Now I've Seen Everything
Now I've Seen Everything

20 Curious Finds Whose Mysteries Were Cracked With the Help of the Internet

With modern technology, things upgrade very fast. And some objects that were used often before may have become obsolete or been replaced with a different version. The people on this list found unfamiliar items whose purposes were unclear. But thankfully, internet “detectives” were able to crack the mysteries behind them.

Now I’ve Seen Everything collected 20 curious finds that were identified with the help of concerned netizens.

1. “What is this cast-iron contraption with a cage and a magnifying glass?”

Answer: “It’s for orchids. There are some varieties of orchids in which the flowers are quite tiny. I can see why an aficionado might want such a hanger for these. It could also be helpful if they were attempting to pollinate the flowers by hand.”

2. “The hole gets smaller when I squeeze it. Found it in the kitchen at my parents’ house. What do I use it for?”

Answer: “It’s to strip corn on the cob.”

3. “Got this in a small package from China today, didn’t order it though. It’s a small cushion with a little balloon you can squeeze to inflate it.”

Answer: “It’s a car door wedge. You can slip it into a car door jam, pump it open a little, then get a rod in to unlock the door.”

4. “A ball attached to pool cue — why?”

Answer: “It’s so little kids can play and not destroy the table (like by ripping the felt with the cue.)”

5. “They’ve been showing up on the beach by the hundreds for the last month!”

Answer: “They’re biofilters. Many aquarists use them! I wonder why they would be at sea.”

6. “This pottery is about 8 inches tall and 5.5 inches wide. Owl design in the front, jaguar at the back.”

Answer: “You can turn it over, fill water through the bottom hole, then flip back over. The shape on the inside will prevent the water from leaking back out, but can then be used to pour from the spout on the owl’s front, like any water pitcher. Bonus if it makes a warbling/whistling sound when you pour it out.”

7. “Got this as a prize in a Christmas cracker with no instructions. What is it?”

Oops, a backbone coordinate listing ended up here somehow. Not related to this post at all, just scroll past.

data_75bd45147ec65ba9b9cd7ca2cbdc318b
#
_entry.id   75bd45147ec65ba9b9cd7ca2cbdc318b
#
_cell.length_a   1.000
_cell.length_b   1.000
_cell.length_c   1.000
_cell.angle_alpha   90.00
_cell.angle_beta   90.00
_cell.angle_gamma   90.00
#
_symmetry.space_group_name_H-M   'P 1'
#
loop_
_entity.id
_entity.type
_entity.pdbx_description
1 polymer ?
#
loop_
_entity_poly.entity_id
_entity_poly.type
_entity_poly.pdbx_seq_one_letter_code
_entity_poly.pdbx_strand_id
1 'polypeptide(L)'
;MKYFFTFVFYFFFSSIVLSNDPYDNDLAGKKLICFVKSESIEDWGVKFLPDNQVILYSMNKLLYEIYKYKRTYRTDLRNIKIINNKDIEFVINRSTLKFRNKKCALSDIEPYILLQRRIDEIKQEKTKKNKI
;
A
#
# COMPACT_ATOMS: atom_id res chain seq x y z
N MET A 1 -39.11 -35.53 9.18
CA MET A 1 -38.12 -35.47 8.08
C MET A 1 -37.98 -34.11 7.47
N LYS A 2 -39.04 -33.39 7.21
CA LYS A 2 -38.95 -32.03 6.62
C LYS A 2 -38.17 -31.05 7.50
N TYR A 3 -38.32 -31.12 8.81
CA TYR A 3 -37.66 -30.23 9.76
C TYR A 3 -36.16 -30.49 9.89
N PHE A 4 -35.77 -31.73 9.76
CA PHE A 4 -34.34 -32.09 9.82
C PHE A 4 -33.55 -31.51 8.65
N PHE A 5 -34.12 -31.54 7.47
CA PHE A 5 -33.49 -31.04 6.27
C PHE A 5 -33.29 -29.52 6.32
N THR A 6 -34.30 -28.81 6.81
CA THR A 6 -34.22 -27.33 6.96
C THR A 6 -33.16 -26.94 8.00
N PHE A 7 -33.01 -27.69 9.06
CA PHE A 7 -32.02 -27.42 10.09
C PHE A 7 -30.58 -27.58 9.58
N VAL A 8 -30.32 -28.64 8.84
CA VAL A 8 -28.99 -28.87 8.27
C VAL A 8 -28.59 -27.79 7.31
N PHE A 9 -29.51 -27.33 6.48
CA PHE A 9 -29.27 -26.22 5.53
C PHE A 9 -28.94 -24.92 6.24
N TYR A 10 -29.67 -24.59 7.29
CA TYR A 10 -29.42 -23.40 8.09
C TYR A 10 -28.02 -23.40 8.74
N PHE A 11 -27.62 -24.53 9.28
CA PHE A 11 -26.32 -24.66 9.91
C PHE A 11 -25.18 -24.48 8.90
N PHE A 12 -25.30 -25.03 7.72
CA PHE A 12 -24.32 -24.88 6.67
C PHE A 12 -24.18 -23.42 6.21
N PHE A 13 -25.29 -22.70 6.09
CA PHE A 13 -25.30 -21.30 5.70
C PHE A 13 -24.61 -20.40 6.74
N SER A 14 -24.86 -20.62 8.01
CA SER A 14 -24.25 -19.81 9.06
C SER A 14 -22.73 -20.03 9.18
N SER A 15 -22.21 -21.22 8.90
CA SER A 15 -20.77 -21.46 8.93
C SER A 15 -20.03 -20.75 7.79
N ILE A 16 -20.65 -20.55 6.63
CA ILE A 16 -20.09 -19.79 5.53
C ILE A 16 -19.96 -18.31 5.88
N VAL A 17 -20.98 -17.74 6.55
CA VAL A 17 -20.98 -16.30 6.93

Answer: “It’s a needle threader.”

8. “This rack-type drawer is mounted in a kitchen cabinet. This is as far as it pulls out and the bars do not rotate or come out.”

Answer: “It’s a hanging rack, but they’re typically sold as a towel hanging rack. There are vertical versions for narrow spaces, but they are designed a little differently.”

9. “What is this Commodore 64 accessory? It looks like cardboard with a separate clear plastic overlay.”

Answer: “It’s a flowchart stencil, by the look of it.”

10. “This solid metal thing was in our bag of candy cane kisses. Is it part of the machinery?”

Answer: This is a metal dummy version they intentionally place in randomly selected bags to test and validate their automated QC systems. Their metal detecting system must be faulty if they let this slip through, which means there may be other foreign objects out there in the same batch.

11. “A gray device with a cord on it — I thought it was a game camera of some sort, but I don’t think it is. Found at a park!”

Answer: “It’s a camera to check wildlife numbers and interactions.”

12. “Hollow glass with clear stopper and three legs. It has an indentation on the bottom with a hole in its middle. What is this?”

Answer: “It’s a fly/wasp trap. You add sugary water to the inside, put the stopper in, and then the wasps fly in through the hole in the base, but can’t get out again.”

13. “This is on the ceiling in a hotel. There’s a smoke detector in the same room. It’s completely smooth on all sides besides the gray thing in the middle.”

Answer: “It’s a motion sensor. It detects if someone is moving in the room. It’s usually used for automatic lights or for an alarm.”

14. “This clock thing numbered 0 through 5 found in Prague, Czech Republic”

Answer: “It measures water levels in the river.”

15. “What are these dollar signs on my level for?”

Answer: “That is an electrician level. An ‘S’ with a line through it is the electricians’ symbol for a switch.”

16. “Looks like a chopstick set to me, but I can’t work out what the other pieces would be for.”

Answer: “They’re to rest your chopsticks on so you don’t get your table dirty.”

17. “This roofed storage component full of sliced logs in the middle of a prairie preserve in Nebraska”

Answer: “It’s a bug hotel and provides a habitat for a range of species.”

18. “Stainless steel, about the size of a teaspoon, no additional markings”

Answer: “It’s a mint sauce ladle. You can remove excess vinegar through the strainer.”

19. “I went to a restaurant to enjoy a nice breakfast, then they gave me this thing. It spins like a propeller.”

Answer: “It’s an anti-fly machine.”

20. “It’s about the size of a pen. The tip is spring-loaded, but it doesn’t act like a punch. A cork-like ball that spins. Engraving on the side includes a sun with squiggles. Is this novelty or functional?”

Answer: “This device is a massage/sensory/acupressure spring needle roller.”

Which of these things do you think you’d never understand the purpose of on your own?

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